More than 15 studies have consistently shown that gay and lesbian youth attempt suicide at higher rates than their heterosexual peers (see: Kitts, R. L. (2005, Fall). Gay adolescents and suicide: Understanding the association. Adolescence, 40(159), 621-629.) Clearly LGBT youth suicide is widespread, even if “epidemic” is not the appropriate word to describe it.
To further explore this struggle, I took a closer look at Savin-Williams earlier research, in which he hypothesizes that LGB youth who participate in studies through their connection to programs at LGBT community centers or who are willing to identify as LGB on a government survey may be at higher risk for suicide than the population of LGB youth as a whole.
Additionally, he points out that many of the surveys used to asses suicide risk do not ask questions that differentiate between reported and more serious suicide attempts, such as those that are life-threatening and require medical attention.
In support of his assertions, in 2001 Savin-Williams published the results of a study of 226 youth ages 17 to 25 recruited at introductory human development and sexuality college courses, which though small may have provided a more representative sample than participants recruited at LGBT community centers and youth programs.
While he did find that the LGB men and women in his study were more likely to report past suicide attempts, the magnitude of difference decreased when only “true” and “life-threatening” attempts were considered. For example, lesbian, bisexual and heterosexual women reported the same incidence of life threatening attempts (3 percent).
However, gay or bisexual men were still significantly more likely to report a life-threatening attempt (6 percent) than heterosexual men (0 percent).
In 2005, a study of 528 LGB youth in the New York City metro area incorporated some of the critiques of Savin-Williams and other researchers concerned about the impact of research design. While nearly 33 percent of the LGB youth in that study reported a past suicide attempt, less than half (15 percent) reported “serious” attempts, about half of which required medical attention. (See D’Augelli, A. R., et. al. .(2005, December). Predicting suicide attempts of lesbian, gay, and bisexual youth. Suicide and Life-Threatening Behavior, 35(6), 646-661).
The researchers compared these findings to comparable epidemiological data from New York City, which showed that approximately 11 percent of high school students reported planning suicide. They concluded that, when making a reasonable assumption that many of the attempts reported in these epidemiological data were not serious, LGB youth still attempt suicide at higher rates than heterosexual youth, even if only attempts that are serious and life-threatening are considered.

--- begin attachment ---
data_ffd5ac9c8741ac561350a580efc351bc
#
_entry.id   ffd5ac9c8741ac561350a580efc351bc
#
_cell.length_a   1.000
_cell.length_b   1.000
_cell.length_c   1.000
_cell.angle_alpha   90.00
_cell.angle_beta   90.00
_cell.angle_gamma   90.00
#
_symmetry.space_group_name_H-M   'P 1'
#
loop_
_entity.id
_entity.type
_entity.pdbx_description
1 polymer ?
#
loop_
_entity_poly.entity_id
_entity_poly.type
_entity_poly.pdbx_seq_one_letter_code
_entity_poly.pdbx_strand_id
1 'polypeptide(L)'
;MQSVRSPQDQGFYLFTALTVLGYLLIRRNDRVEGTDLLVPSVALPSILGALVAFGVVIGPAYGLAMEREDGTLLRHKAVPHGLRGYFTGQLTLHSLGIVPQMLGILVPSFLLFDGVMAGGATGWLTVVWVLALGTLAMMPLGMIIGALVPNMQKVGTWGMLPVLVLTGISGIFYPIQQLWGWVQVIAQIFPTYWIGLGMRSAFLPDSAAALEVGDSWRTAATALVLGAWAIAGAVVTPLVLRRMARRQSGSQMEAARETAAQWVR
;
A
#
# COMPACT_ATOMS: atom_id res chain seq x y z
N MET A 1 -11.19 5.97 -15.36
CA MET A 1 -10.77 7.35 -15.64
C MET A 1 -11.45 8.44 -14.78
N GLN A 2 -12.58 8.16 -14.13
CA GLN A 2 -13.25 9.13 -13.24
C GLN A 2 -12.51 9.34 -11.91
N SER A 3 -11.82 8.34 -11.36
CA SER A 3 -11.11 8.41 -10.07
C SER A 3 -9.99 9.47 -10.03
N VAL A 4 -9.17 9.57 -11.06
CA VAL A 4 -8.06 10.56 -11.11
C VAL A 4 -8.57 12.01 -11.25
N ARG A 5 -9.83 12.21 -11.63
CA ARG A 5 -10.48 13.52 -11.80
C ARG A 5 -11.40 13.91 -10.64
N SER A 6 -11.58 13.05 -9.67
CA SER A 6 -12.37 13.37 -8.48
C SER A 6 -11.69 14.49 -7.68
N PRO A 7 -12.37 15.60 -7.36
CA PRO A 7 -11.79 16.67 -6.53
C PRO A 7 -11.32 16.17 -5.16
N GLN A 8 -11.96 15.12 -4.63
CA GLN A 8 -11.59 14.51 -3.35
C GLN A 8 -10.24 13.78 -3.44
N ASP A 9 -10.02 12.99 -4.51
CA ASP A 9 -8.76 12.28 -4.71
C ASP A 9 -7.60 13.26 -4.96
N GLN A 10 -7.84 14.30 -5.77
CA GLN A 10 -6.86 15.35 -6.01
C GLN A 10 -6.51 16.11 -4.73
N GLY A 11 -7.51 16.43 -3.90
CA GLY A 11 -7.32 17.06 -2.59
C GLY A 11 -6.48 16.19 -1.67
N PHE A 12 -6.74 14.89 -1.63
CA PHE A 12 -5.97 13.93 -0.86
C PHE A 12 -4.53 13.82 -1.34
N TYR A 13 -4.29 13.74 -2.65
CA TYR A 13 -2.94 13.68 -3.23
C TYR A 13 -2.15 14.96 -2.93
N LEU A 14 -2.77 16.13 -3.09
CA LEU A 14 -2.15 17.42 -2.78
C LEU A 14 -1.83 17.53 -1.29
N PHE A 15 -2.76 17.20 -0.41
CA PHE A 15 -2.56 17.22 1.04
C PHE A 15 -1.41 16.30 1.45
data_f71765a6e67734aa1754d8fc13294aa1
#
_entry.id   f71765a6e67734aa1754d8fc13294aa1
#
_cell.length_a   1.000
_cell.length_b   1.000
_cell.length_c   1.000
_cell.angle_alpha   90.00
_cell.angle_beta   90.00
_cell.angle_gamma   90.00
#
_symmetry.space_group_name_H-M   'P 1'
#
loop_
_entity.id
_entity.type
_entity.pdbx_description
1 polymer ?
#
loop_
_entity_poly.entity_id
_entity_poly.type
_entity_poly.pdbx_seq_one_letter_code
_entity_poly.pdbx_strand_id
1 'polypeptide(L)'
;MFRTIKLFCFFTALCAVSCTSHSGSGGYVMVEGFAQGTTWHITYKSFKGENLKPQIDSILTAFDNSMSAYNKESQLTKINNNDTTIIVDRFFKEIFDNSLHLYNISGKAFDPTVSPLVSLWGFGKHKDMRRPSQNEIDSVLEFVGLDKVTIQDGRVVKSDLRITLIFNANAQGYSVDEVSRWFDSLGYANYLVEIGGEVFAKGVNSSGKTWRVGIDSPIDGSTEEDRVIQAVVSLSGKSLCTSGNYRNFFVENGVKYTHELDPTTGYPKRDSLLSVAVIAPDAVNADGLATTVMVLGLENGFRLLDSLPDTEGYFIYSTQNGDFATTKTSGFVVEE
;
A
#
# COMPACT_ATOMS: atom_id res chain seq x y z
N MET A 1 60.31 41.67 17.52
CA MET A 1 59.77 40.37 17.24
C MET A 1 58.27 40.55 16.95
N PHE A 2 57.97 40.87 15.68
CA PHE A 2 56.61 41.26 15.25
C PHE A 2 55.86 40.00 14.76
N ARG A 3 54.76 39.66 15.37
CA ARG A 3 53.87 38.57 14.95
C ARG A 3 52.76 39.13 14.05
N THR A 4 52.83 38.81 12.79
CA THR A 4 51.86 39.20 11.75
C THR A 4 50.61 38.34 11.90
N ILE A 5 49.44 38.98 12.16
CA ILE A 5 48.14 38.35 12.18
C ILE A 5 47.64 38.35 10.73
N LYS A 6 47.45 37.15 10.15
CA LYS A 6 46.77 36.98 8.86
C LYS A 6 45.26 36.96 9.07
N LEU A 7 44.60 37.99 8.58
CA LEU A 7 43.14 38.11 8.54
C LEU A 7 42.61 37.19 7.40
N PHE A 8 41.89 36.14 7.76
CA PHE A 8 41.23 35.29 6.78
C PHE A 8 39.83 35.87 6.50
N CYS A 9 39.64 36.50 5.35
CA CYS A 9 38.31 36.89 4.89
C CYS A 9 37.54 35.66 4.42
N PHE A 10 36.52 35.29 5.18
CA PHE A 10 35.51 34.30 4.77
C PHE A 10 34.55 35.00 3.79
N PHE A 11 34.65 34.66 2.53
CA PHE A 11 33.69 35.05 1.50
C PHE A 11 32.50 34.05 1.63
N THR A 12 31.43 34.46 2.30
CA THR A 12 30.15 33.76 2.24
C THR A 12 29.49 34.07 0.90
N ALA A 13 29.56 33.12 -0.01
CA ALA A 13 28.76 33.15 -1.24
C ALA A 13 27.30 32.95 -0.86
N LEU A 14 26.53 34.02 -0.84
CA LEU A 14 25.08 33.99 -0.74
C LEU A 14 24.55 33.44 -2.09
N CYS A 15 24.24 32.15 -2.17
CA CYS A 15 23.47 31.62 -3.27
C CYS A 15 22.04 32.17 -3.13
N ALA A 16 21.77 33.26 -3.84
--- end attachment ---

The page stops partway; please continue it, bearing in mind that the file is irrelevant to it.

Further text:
What should we conclude based on this analysis and should our approach to the needs of LGBT youth change based on Savin-Williams’ critique?
First, there is an overwhelming preponderance of evidence that LGB (and T, though there is a need for more quantitative research) youth attempt suicide at higher rates than their heterosexual peers. Yes, the magnitude of that difference may decrease when more representative samples are studied and when only attempts that are “serious” or “life-threatening” are considered. However, we should continue to focus attention and resources on creating socio-political pressure and demanding appropriate policy change that addresses this threat to the health and well-being of America’s youth.
Second, the goal of reducing the incidence of LGBT youth suicide would be even better served by researchers and activists focusing as well on the resilience factors that enable the majority of LGBT youth to be healthy and well-adjusted despite the anti-gay climate perpetrated by conservative religious political leaders and organizations. Caitlin Ryan’s research on family rejection is an excellent example of how we can identify critical factors that affect the health and well-being of LGBT youth and direct public policy and public education efforts accordingly.
Finally, in addition to focusing resources on creating long-term and large-scale social change, we need to concurrently support the growing number of programs and interventions that make it better for LGBT youth today. From Gay-Straight Alliances and other programs at schools that create community for LGBT youth to innovative efforts like the It Gets Better Project that connect youth to the millions of adults, gay and straight, who support them and have survived despite their own struggles, there are considerable opportunities to provide hope to youth who are struggling and continued support to those who are thriving.
We must never forget the youth whose lives were taken far too soon – their stories inspire us to work even harder. Concurrently, a more holistic approach to understanding the lives of LGBT youth will only enhance our efforts to support and protect them.